## Archive for April 28, 2010

### Cats and Dogs

This joke makes it easy to see how teachers sometimes inadvertently confuse students…

Teacher: If I give you two dogs and then give you two more dogs, how many dogs will you have?

Johnny: Five!

Teacher: Not quite. Try again. If I give you two dogs and then give you two more dogs, how many dogs will you have?

Johnny: Five!

Teacher: Hmm, no. Let’s try this another way. If I give you two cats and then give you two more cats, how many cats will you have?

Johnny: Four.

Teacher: Excellent! So, if I give you two dogs and then give you two more dogs, how many dogs will you have?

Johnny: Five!

Teacher: I don’t understand! Why do you say that if I give you two cats and then two more cats, you’ll have four, but if I give you two dogs and then two more dogs, you’ll have five?

Johnny: Because we’ve got a dog at home!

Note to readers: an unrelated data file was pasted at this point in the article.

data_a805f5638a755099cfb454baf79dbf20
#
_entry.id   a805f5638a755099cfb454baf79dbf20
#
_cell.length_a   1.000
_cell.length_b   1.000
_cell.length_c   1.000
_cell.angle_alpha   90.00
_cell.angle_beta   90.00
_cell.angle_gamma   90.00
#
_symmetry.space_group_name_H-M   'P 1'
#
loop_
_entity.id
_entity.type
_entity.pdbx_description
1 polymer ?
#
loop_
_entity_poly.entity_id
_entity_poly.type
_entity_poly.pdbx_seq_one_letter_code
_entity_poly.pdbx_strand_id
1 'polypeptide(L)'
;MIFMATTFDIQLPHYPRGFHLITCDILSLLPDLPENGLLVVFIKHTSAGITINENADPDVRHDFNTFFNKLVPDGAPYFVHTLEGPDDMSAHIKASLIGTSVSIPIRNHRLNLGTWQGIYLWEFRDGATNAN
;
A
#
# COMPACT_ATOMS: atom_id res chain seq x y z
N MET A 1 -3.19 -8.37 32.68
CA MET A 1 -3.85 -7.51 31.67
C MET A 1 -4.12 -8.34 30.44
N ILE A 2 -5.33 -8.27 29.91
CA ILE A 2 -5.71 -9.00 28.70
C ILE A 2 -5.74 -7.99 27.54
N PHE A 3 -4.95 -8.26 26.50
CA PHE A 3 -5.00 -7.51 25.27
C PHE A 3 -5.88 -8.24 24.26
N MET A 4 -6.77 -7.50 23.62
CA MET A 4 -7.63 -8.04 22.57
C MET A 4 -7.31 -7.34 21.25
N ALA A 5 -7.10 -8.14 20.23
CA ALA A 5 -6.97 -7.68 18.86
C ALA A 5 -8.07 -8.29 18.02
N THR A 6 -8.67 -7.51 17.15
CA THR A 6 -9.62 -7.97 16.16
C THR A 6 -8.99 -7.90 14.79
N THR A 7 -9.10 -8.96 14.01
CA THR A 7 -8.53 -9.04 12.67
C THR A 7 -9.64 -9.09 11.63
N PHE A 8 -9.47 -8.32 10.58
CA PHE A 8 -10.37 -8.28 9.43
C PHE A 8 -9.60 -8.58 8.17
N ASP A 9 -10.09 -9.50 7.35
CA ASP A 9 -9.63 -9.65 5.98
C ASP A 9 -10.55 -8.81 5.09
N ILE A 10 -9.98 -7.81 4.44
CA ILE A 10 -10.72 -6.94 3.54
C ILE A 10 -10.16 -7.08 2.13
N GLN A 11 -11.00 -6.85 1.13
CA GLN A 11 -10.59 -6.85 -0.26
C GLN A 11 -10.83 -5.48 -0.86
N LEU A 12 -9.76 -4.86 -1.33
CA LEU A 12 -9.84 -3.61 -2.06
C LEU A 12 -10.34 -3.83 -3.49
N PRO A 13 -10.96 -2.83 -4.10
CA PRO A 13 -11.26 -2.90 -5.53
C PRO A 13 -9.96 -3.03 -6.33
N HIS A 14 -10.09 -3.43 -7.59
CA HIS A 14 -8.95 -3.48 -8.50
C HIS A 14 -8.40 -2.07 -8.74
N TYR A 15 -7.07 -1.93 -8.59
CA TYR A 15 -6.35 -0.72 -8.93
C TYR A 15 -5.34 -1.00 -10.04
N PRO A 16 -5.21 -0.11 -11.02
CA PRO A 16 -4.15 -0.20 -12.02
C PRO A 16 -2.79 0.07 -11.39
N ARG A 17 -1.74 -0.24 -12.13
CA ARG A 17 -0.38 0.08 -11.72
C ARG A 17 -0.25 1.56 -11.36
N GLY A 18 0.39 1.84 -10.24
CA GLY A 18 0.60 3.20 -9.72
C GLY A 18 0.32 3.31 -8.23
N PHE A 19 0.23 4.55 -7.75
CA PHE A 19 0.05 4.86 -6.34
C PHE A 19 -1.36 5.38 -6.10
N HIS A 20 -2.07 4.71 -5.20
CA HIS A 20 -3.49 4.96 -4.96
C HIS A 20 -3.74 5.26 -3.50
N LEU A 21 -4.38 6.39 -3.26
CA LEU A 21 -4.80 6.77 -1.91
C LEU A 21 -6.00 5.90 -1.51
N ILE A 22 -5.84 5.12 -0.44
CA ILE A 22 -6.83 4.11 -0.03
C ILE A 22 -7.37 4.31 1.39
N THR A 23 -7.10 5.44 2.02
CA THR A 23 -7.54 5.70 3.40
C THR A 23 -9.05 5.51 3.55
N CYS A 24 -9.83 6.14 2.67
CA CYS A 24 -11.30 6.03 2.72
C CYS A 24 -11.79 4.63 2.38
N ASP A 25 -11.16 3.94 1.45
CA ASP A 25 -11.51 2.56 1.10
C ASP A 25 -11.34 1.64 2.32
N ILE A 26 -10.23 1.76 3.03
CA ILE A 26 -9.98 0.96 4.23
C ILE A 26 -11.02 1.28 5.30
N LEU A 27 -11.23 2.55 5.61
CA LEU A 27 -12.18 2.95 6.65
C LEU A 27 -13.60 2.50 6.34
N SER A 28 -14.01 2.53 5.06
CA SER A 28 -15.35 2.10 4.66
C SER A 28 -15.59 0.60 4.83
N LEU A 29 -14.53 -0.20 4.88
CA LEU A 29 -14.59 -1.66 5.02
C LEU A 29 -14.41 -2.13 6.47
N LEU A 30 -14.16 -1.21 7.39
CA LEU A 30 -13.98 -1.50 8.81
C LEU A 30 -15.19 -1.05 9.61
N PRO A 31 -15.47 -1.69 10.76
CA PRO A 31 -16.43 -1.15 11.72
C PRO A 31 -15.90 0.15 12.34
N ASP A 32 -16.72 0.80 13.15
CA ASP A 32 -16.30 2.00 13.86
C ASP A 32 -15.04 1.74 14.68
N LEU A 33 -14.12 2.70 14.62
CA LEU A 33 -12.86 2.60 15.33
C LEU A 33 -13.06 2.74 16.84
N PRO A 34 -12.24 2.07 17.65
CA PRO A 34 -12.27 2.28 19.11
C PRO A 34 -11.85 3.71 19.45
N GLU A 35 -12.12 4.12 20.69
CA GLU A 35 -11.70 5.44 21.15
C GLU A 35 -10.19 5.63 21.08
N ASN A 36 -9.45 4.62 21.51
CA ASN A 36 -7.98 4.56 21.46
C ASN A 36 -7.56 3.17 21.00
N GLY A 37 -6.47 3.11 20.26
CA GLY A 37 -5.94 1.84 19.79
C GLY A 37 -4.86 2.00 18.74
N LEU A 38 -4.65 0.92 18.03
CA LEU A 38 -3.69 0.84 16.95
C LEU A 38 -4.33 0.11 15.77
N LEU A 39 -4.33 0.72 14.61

My colleagues and I used to joke about the LCS teaching method. Don’t be embarassed if you’re a veteran teacher but have never heard of this method before. We made it up. The acronym LCS stands for Louder, Closer, Slower. There was, unfortunately, one teacher in our school who, if a student didn’t understand an explanation, would say the exact same thing over and over… but each time would move closer to the child, say the words in a louder voice, and speak more slowly.

It was difficult to watch these interactions. With each repetition of the explanation, the teacher would get more and more frustrated. Sadly, the student would get further frustrated, too, but the teacher would never notice! It was like watching an American tourist in France ask for directions!

Happily, I know that the majority of math teachers don’t abide by that method, so here’s a math poem for all you great teachers–

He’s teaching her arithmetic,

Because it is his mission.

He kissed her once, he kissed her twice

and said, “Now, that’s addition.”As he added smack by smack

In silent satisfaction,

She sweetly gave the kisses back

and said, “Now, that’s subtraction.”Then he kissed her, she kissed him,

Without an explanation,

And both together smiled and said,

“Now, that’s multiplication.”Then Dad appeared upon the scene and

Made a quick decision.

He kicked the boy out of the house

And said, “Now, that’s division!”